The Stone Drums of Qin posed a particular challenge. Named for their drum-like shape and known as “China’s first antiquities” — the Qin being the first dynasty to unify what is today China — these 10 granite boulders weigh up to a ton each and are covered in inscriptions. After much consultation, Palace Museum staff decided to cover the surface of the drums in damp paper, which they then patted lightly with cotton until it dried, so that it would cling to the surface of the stone and protect the inscriptions. Then, each boulder was wrapped in two cotton blankets, secured with tight hemp braids, and loaded into crates. Empty spaces in the crates were filled out with straw to keep the boulders stable, and the crates were finally bolted shut with iron.
Even after all of the crates had been packed, however, the date of the move was continually delayed. It was only on Feb. 4, 1933, that the Kuomintang government officially gave the order to proceed. The next morning, over a dozen automobiles and more than 300 rickshaws entered the Forbidden City through its main gateway, the Meridian Gate. Palace staff rushed back and forth, issuing special identification numbers to each of the cars and giving drivers paper badges emblazoned with the Chinese character ji, or “auspicious,” so that they could be identified by law enforcement. They toiled from sunrise to sunset, and by the end of the day, all 2,412 of the crates were ready to be dispatched.
Cases of artifacts stand outside the gates of the Forbidden City, Beijing, 1933. Courtesy of the Palace Museum
At 8 that night, the road from Tiananmen Square through the Great Qing Gate to Zhengyangmen West Train Station was put under martial law. Only vehicles bearing special identification and staff wearing ji badges were allowed to travel on or even approach this route. At 9 p.m., the crates of the Palace Museum joined several hundred others from institutions such as the Beiping Antiquity Exhibition Hall and the Summer Palace at the train station, where they were loaded onto no fewer than 21 carriages. As the train trundled off, it was followed closely by a convoy consisting of 14 Palace Museum staff and hundreds of gendarmes in escort vehicles sent by the warlord general Zhang Xueliang.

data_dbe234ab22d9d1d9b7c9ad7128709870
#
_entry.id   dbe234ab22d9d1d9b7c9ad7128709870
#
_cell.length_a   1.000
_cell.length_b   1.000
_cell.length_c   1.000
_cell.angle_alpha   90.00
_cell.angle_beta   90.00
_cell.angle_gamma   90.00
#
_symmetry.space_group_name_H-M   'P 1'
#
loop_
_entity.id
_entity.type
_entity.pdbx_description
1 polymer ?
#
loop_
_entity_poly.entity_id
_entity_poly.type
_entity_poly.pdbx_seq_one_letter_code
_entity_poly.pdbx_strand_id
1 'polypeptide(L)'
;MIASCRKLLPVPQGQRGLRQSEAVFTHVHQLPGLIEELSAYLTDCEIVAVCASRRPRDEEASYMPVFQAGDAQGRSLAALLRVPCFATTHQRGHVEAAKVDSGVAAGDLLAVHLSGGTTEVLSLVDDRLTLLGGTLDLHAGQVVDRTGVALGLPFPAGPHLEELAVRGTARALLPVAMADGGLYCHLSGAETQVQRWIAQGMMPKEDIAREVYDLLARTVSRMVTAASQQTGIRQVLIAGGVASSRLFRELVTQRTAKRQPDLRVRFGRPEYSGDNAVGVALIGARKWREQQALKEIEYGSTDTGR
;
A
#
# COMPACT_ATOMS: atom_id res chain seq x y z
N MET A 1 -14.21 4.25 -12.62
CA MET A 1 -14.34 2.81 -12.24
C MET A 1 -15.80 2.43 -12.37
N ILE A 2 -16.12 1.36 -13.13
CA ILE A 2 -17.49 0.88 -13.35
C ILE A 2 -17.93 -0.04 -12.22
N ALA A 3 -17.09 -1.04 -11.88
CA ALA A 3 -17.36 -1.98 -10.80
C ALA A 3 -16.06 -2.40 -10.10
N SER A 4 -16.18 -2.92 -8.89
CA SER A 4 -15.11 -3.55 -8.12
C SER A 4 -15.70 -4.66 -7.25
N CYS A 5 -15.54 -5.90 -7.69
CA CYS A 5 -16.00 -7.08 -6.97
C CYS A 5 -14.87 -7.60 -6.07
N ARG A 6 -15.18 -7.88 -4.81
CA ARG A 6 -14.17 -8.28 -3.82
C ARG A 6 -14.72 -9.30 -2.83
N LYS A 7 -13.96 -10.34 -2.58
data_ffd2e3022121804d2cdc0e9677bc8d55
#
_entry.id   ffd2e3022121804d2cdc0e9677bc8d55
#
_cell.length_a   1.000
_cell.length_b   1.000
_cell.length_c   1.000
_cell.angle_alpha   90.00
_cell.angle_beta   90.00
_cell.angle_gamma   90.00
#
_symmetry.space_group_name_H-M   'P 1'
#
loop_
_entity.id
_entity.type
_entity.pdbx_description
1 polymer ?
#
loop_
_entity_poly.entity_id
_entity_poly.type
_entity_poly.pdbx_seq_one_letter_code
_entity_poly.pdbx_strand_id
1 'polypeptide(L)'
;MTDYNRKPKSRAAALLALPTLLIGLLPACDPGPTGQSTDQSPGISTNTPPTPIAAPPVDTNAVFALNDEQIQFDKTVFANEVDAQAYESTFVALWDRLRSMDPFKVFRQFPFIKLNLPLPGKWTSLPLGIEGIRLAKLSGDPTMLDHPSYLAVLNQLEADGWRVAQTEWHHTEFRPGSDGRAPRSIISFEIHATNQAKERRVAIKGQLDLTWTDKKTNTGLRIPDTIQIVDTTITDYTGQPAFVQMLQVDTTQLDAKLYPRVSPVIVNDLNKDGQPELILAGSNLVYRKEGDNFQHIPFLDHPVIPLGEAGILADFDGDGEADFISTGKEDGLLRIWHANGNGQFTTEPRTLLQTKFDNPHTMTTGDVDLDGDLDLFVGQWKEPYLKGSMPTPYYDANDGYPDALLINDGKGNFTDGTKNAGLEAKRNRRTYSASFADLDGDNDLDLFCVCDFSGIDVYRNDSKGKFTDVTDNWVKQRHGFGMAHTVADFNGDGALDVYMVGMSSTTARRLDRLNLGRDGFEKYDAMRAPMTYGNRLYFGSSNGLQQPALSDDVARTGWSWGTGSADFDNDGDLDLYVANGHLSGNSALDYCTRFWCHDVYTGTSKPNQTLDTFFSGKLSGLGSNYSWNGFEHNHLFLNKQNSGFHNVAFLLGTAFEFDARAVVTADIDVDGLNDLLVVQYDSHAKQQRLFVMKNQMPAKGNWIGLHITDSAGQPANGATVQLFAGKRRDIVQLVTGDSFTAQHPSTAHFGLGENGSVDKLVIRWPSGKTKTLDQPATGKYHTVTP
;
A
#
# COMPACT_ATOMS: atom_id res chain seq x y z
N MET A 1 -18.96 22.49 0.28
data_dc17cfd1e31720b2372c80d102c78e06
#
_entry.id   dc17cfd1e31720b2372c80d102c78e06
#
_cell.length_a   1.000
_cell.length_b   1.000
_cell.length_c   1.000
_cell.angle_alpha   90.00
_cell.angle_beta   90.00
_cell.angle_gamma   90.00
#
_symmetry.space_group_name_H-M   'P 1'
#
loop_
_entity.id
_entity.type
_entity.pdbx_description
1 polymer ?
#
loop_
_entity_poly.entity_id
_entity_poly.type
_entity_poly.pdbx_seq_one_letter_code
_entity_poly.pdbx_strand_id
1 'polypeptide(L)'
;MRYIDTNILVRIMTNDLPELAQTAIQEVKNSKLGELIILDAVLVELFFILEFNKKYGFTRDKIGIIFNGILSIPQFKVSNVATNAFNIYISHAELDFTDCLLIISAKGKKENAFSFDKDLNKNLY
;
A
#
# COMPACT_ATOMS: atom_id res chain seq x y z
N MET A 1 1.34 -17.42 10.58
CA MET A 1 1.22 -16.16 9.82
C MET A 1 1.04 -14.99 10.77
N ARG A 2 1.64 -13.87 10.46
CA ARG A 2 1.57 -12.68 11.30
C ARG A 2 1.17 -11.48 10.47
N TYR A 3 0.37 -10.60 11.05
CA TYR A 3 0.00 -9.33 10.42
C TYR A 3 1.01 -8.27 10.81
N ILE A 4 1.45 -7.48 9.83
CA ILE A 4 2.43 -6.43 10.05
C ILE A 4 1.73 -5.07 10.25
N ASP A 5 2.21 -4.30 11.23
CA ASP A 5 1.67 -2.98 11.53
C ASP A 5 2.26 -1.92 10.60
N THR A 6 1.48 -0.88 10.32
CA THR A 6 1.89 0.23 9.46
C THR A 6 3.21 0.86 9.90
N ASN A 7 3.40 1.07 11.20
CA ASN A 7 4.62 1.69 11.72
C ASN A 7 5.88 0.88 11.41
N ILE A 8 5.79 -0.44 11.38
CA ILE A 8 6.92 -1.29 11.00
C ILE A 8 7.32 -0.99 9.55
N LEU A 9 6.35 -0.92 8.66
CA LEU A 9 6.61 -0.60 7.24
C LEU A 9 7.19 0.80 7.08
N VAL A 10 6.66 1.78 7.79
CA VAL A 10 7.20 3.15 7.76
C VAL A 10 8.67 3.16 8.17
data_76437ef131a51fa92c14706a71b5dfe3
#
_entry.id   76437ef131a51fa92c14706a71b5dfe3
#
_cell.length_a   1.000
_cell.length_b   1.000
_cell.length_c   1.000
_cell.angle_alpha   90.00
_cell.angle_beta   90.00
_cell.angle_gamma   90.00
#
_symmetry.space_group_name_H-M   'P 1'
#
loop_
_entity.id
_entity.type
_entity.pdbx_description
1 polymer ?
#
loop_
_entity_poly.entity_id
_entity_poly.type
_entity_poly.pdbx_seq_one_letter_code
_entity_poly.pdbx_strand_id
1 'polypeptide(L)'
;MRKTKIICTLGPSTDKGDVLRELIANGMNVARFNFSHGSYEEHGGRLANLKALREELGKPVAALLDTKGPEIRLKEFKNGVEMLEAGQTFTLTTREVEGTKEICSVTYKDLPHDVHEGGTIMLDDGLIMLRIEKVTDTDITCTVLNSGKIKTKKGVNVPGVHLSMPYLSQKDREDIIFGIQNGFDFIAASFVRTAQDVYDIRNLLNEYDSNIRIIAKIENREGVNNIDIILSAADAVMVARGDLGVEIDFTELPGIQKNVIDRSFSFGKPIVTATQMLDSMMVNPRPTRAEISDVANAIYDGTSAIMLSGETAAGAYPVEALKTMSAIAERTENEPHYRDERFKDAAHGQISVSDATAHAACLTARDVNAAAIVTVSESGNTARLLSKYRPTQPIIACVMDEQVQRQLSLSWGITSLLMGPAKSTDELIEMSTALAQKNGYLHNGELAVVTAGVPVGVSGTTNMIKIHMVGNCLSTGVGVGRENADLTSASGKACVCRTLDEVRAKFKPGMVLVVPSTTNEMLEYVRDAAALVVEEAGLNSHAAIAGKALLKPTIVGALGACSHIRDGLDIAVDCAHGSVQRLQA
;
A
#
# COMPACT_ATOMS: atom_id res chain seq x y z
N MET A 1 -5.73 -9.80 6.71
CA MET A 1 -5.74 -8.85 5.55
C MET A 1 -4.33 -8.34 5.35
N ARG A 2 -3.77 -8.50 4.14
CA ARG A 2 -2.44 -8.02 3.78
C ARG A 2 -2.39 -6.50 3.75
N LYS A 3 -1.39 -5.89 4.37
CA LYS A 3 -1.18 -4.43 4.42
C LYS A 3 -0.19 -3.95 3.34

Out of an abundance of caution, the train didn’t stick to the most direct route — the Beiping-Shanghai line — for the entirety of the journey, but instead took a number of detours. It zigzagged from Beiping to the central city of Zhengzhou, then to the eastern city of Xuzhou, before winding its way back to the Beiping-Shanghai line. On the afternoon of Feb. 10, 1933, the train arrived at Nanjing’s Pukou Station, just 300 kilometers from Shanghai.
There the procession ground to an unexpected halt. It was in Nanjing, the Kuomintang’s new capital, that the director of the Palace Museum’s archives, Zhang Ji, proposed a last-minute change of plan. Believing it shameful to store the nation’s treasures in a foreign concession, Zhang argued that at least some of the antiquities should be transferred back north to the central city of Kaifeng, itself an ancient capital.
He might have succeeded, if not for opposition from Soong, who also happened to be brother-in-law to China’s then leader Chiang Kai-shek. For his part, Chiang possibly preferred to keep the relics in his capital of Nanjing, but was thwarted by the lack of any place to store them. After about a month of debate, Chiang sided with the pro-Shanghai faction, at least temporarily, and allowed the relics to continue on their journey.
So it was that, on March 5, 1933, the first batch of ships carrying antiquities from the Palace Museum docked at the Jinliyuan Wharf on Shanghai’s Bund. Officers of the Shanghai Public Security Bureau and the French Concession Police were among those present to guard the scene. By May 23, all five batches of cultural relics had safely arrived in Shanghai, where they were stored across the international settlement and French Concession.
Palace Museum staff inspect part of the collection in Shanghai, 1930s. Courtesy of the Shanghai Library
The Palace Museum’s cultural relics might have been boxed up, but Palace Museum staff members did their best to fulfill their curatorial duties. Although they were suddenly very limited in terms of research materials, they went back to collating the Records of Emperor Qing Taizhong and other tasks that they had been working on prior to their journey south. The inclusion of the Siku Quanshu among the relics that were moved also had an unintended side effect: Museum staff photocopied and published extracts of the text for the first time.
Ultimately, the move to Shanghai was just the first stop on the peregrination of the Palace Museum’s collection. In December 1936, just months before the Japanese would commence a full-scale invasion of the Chinese mainland, the relics would embark on yet another journey, one that would take them deep into China’s interior.
Translator: Lewis Wright; editors: Wu Haiyun and Kilian O’Donnell.
(Header image: The Palace Museum’s collection is boxed up for transport in the Forbidden City, Beijing, 1933. Courtesy of the Palace Museum)